If you read my post from yesterday, you will know that I put a load of weight on, and then started to lose it again. So what does this mean? Well, for starters, exercise does really work. If you burn those calories, you will lose weight. However, you need to do it sustainably. This means doing exercise that you can keep up with on a regular basis, that will last you forever (or at least for a long time). My plan had no sustainability at all. For a healthy person wanting to exercise, it would be great, but I didn’t take into account that I have to work around my health.

I realised this year that the large amount of walking that I did at school and then at university was what kept me slim. It was super sustainable since I had to do it anyway, and it was a simple walking route that I did repetitively with little variation, making it easy to manage. Then, moving to live on top of a hill (uh oh) plus losing my usual routine, meant that I suddenly didn’t walk everywhere like I used to. It took a while to get myself back to normal, and when I did, it was by using my pre-existing daily activities as exercise.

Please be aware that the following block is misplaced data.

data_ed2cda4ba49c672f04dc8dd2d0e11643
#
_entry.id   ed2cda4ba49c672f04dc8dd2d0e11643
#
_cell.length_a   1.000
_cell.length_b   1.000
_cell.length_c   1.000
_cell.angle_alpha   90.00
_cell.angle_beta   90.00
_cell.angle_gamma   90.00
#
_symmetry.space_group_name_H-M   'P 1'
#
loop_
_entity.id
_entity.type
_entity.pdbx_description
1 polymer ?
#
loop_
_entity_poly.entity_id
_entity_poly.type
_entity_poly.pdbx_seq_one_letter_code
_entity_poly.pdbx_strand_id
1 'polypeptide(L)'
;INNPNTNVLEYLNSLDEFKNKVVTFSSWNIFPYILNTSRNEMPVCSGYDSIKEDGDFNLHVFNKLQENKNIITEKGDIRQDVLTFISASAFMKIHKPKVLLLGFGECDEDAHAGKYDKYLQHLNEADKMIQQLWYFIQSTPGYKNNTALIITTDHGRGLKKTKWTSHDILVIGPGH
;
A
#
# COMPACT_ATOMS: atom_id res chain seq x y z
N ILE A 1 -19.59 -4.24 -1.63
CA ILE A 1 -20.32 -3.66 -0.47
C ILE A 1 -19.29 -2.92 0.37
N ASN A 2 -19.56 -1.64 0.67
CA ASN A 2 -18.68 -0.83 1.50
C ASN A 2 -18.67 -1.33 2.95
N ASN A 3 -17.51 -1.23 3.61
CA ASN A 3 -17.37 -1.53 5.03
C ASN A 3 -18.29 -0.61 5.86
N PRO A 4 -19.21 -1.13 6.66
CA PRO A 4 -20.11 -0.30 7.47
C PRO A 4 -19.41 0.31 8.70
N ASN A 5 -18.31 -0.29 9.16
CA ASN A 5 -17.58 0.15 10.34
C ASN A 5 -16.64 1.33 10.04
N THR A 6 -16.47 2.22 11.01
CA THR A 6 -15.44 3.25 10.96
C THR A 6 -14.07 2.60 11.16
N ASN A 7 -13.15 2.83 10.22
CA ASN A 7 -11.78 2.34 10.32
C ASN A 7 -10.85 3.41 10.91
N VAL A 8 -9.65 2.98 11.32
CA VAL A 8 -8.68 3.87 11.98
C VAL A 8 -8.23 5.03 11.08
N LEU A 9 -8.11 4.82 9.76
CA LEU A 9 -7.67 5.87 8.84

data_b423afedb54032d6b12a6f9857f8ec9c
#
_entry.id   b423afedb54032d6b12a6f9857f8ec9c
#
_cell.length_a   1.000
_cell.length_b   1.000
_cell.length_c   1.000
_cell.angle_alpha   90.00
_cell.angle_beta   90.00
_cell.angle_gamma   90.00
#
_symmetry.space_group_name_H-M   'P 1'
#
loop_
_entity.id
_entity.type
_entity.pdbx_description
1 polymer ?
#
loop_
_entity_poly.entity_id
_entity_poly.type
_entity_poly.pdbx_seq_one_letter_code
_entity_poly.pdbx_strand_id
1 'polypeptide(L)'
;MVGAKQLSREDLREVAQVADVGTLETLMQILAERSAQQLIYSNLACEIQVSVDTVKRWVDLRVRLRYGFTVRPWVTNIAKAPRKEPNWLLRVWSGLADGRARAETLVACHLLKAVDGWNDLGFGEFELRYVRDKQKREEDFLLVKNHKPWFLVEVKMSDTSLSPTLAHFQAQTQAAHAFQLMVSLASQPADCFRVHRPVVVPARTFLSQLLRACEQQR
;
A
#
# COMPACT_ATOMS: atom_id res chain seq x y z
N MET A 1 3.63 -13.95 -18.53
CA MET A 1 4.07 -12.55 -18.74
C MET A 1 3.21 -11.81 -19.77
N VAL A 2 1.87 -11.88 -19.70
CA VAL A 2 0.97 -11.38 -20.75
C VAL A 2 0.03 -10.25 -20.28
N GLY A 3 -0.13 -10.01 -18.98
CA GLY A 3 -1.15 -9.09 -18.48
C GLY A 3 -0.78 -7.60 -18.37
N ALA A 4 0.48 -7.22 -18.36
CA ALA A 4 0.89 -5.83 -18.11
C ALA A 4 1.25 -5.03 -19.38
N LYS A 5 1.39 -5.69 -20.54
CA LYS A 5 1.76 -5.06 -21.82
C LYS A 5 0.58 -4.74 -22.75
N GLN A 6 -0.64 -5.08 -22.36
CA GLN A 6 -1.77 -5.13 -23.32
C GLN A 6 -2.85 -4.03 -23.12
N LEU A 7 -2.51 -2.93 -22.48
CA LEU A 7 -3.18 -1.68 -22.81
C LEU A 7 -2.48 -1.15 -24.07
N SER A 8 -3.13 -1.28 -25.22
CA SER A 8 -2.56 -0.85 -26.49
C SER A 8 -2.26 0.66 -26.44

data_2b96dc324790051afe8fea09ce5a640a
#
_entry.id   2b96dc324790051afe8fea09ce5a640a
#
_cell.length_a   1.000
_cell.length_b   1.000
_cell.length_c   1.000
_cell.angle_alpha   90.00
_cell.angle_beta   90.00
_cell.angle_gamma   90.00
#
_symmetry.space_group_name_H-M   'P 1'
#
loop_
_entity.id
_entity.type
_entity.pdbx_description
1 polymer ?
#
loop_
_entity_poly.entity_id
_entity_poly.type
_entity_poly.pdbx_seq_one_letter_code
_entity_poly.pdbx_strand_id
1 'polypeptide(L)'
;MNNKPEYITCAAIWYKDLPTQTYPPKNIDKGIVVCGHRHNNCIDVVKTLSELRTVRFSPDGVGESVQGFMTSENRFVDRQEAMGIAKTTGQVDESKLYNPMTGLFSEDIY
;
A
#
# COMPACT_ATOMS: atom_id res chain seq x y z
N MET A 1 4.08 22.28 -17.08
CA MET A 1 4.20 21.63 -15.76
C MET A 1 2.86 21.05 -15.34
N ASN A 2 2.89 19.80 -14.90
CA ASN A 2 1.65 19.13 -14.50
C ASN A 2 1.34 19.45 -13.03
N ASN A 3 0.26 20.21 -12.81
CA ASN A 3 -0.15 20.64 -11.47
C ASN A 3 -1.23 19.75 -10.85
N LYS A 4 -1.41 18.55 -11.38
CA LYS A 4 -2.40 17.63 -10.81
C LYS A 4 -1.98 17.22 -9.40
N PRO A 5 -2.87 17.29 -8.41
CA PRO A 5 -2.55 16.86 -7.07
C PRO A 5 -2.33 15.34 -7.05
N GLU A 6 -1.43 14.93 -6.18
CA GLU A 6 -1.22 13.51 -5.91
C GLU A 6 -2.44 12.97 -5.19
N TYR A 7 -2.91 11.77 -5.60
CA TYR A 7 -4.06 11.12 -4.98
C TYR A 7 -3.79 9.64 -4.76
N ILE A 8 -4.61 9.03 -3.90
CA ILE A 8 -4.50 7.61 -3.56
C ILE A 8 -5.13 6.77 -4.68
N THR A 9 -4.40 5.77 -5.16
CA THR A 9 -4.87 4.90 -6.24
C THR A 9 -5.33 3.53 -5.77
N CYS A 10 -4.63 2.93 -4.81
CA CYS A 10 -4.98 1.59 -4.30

I decided to focus on increasing my activity levels mostly when I was doing something useful. For example, I found it difficult to wash the dishes because it hurt to stand there, and I got a lot of brain fog and would end up dropping my favourite ceramics. The sink had started to pile up, and I felt nauseous when I thought about washing dishes. Instead, I put some music on, and did what I could whilst singing along (plus occasional dancing). It kept my legs and back moving so they didn’t seize up, and the singing prevented the brain fog from kicking in. I ended up doing a full set of dishes, no problem, and the clean sink actually made me feel good for once. I now do this every other day in small doses, and haven’t smashed a glass in a couple of months.